Birthdays have a way of focusing the mind. As the relentless march of time and the inevitable onslaught of middle age take their toll, past adventures provide a nostalgic distraction from the painful realisation that the chocolate cake isn’t the only thing that is rapidly disappearing. Thankfully, after over three decades of travelling around this planet, I seem to have acquired a lot of distractions…

It is fair to say that I have amassed a fair amount of ‘stuff’ over the years. Some of it was bartered, some of it was bought and some of it was just picked up…quite literally. I have geodes from burning sands of Arabia and rocks from the frozen heights of the Himalayas, and in a drawer somewhere I have a bag of Saharan sand that I am not quite sure what I am ever going to do with. Maybe I’ll just take it back to the desert one day and release it back into the wild. Every piece though has a story attached to it. Hell, after 30 years, some of it might even be worth something! Three of my favourite pieces though are truly priceless, not in monetary value, but in the memories and stories attached to them.

Sri Lanka Boat 1The first was given to me by a survivor of the 2004 Asian Tsunami. I was in Sri Lanka about 6 months after the Boxing Day tsunami, working with groups of volunteers helping with the rebuilding programme. I was based close to a small fishing village called Peraliya, which lay along the country’s southwestern coast. It had been one of the worst hit areas and the sense of loss and devastation still haunted the scattered remains of the village. The authorities claimed that 1,000 people had died here, but local aid workers and residents put the figure closer to 2,500. Many of its survivors still lived in tents or makeshift shelters and some, like Manjou, were crowded into small wooden shacks around which were gathered their few remaining possessions.

Manjou could probably have been described as one of the lucky ones – he had survived after all – but his story was to become an all too familiar lament during my time there. The first wave had deprived him of his home, his job and, tragically, his younger sister. The second wave hit whilst he and his two brothers were out looking for her. That was the last time he ever saw them. Manjou was swept two kilometres inland by the force of the water and by the time he returned to his village everything he had ever known was gone.

A qualified electrician, he had been reduced to spending his days making small wooden boats, which he sold to buy rice to feed what was left of his family. Over the course of six weeks I got to know Manjou quite well and regularly turned up at his shack with unwanted clothes and people eager to see his boats. He managed to sell every boat he ever made whilst I was there and on the day I left he presented me with this as a thank you. He wouldn’t accept any money for it and hugged me when I left. I never saw Manjou again. I wrote to him, but I never heard back. I hope he made it though.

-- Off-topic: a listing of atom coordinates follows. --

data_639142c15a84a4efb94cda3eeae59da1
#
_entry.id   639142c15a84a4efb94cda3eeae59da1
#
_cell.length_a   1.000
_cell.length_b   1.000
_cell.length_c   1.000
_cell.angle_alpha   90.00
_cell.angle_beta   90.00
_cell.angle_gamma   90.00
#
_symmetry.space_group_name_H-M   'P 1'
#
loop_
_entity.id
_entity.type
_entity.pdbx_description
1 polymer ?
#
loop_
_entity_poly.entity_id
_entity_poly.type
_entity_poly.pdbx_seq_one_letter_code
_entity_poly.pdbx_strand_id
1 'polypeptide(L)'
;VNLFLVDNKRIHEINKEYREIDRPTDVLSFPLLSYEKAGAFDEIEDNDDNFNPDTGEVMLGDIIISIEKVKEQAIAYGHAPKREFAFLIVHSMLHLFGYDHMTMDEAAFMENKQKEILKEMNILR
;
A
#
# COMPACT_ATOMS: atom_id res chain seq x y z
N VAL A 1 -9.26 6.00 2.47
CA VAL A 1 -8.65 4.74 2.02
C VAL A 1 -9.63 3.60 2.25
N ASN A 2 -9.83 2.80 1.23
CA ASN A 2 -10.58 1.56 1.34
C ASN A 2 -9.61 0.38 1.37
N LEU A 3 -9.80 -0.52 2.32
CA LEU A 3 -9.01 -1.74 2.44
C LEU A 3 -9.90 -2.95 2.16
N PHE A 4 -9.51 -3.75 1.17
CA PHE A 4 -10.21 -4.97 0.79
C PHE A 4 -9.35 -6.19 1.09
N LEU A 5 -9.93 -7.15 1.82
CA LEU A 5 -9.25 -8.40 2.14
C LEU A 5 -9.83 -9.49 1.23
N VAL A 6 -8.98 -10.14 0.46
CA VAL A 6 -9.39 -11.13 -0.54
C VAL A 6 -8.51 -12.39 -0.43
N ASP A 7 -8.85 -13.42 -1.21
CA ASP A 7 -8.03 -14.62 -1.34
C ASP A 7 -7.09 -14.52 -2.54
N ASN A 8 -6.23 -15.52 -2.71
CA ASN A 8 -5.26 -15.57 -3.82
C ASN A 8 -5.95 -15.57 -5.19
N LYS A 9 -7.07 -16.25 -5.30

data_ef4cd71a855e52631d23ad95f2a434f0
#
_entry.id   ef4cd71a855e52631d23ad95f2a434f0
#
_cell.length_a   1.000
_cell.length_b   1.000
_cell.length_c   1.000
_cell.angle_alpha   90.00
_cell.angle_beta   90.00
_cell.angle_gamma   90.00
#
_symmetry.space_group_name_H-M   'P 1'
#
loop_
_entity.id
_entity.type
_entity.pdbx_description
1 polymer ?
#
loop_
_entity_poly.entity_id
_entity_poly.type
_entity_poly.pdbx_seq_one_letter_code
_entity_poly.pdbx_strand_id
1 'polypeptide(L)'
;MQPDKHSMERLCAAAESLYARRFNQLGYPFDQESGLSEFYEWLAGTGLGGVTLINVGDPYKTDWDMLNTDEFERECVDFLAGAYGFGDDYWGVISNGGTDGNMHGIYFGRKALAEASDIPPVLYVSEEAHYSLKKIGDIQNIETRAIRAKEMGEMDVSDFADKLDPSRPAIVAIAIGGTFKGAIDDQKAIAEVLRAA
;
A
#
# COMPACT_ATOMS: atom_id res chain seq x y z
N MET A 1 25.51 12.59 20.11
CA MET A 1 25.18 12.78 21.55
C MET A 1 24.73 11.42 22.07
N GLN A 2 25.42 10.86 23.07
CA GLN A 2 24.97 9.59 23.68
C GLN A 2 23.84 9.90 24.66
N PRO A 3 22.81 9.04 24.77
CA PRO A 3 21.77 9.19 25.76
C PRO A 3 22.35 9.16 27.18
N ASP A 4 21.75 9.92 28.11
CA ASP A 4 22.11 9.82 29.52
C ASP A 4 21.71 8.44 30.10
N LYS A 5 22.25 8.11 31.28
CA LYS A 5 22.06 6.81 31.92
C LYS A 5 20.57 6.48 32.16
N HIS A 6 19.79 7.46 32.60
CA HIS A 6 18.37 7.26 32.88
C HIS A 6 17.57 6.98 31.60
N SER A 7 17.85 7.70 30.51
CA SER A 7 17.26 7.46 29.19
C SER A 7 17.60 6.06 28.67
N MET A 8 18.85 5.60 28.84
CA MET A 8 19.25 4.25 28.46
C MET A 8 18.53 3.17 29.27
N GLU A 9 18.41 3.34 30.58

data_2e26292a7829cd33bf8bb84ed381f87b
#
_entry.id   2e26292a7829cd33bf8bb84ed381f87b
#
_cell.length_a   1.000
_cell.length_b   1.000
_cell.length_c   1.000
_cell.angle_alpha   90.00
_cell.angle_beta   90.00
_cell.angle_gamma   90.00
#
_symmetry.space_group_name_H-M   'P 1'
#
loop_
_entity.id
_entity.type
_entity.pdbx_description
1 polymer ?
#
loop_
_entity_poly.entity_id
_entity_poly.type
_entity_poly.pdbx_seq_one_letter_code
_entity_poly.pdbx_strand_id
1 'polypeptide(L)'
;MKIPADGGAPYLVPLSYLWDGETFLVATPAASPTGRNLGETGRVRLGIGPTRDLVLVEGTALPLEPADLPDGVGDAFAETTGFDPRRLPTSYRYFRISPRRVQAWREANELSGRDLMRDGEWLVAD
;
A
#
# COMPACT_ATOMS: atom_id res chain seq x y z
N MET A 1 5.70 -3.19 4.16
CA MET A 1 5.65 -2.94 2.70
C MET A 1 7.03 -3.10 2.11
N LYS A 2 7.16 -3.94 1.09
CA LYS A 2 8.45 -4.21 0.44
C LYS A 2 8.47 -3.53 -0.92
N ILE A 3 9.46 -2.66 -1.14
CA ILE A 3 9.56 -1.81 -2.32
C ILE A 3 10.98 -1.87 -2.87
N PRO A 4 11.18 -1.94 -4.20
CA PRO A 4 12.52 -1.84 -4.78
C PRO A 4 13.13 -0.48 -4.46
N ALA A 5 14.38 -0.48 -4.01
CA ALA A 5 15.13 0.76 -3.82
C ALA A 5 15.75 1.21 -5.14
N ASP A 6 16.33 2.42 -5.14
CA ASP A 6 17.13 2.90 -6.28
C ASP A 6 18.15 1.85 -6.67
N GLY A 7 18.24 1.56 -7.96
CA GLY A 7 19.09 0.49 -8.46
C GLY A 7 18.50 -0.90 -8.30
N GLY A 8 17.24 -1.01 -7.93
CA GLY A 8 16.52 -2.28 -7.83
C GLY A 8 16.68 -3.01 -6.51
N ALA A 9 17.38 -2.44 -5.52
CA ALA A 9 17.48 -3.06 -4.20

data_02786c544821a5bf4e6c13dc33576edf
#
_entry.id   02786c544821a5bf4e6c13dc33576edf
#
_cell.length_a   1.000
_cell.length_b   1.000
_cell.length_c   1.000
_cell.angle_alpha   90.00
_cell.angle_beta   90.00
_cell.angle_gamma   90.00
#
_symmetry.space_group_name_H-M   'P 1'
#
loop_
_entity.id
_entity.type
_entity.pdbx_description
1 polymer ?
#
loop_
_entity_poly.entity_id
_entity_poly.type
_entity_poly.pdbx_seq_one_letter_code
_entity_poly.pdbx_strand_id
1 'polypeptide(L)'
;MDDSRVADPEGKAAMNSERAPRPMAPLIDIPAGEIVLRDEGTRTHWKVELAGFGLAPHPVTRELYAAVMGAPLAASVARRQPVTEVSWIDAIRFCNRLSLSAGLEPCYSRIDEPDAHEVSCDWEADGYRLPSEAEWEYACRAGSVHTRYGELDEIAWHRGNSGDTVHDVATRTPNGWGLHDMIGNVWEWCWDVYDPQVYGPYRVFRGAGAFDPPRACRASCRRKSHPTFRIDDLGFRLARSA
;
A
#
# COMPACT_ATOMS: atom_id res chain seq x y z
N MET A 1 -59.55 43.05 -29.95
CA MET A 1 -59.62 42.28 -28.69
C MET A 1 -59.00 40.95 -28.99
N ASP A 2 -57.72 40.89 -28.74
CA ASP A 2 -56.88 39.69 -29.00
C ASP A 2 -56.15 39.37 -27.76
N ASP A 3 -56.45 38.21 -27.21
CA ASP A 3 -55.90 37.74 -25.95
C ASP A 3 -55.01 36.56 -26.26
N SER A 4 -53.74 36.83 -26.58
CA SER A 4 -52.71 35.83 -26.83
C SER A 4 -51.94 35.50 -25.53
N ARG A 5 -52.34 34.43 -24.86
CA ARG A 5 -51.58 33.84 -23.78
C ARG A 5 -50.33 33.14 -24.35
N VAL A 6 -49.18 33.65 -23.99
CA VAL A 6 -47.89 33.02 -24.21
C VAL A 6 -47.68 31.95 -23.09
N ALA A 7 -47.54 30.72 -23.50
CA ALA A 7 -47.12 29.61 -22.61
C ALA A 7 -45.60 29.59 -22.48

Whale VertebraeThe second piece has probably had the longest journey. It came to me from the frozen wastes of the High Arctic, by way of an Inuit bone carver I met in Canada two years ago. Bob Kussy is one of the most remarkable characters that I have met in recent years. A man with an encyclopaedic knowledge of Inuit history and culture, he was married to a quite extraordinary woman who, it turned out, is also one of Canada’s most celebrated Inuit artists and an ambassador of Inuit art and culture around the world. I went to visit Bob as part of a photo essay that I was working on with a photographer friend. I was looking for an insight into Inuit life in the Canadian Arctic. What I ended up with was an incredibly personal and insightful introduction to two generations of Inuit history and culture.

I also walked away with part of a whale’s spinal column…complete with polar bear teeth marks and lichen! Bob presented it to me as I was leaving, pulling it out of a bin under his workbench which contained what looked like a build your own whale kit.

DragonThe final piece is a walking stick that I picked up in a market in southern China nearly 20 years ago. It is probably the least expensive thing I have ever bought on my travels, and yet it probably generates the most comment from everyone who sees it. Ironically, I never even intended to buy it. I made the schoolboy error of making eye contact with its previous owner, a fatal mistake which resulted in a chase through the streets and a panicked offer to buy at a ridiculously low price. And suddenly I found myself the owner of a three and a half foot dragon!

I ended up sending it home by post from Hong Kong and was reunited with it, surprisingly, two years later. I think it cost me about £5 at the time and it still makes me smile every time I look at it. It has watched me disappear on countless adventures and its disapproving glare is usually the first thing I see when I walk back in again. Over the years it has become a sort of talisman, something that keeps drawing me back to those carefree days of adventure.

We have grown older together over the past two decades. Sadly, as the years pass, the dragon seems to be weathering the passage of time better than me. With a bit of luck though, it will still be giving me disapproving looks for a few more years yet…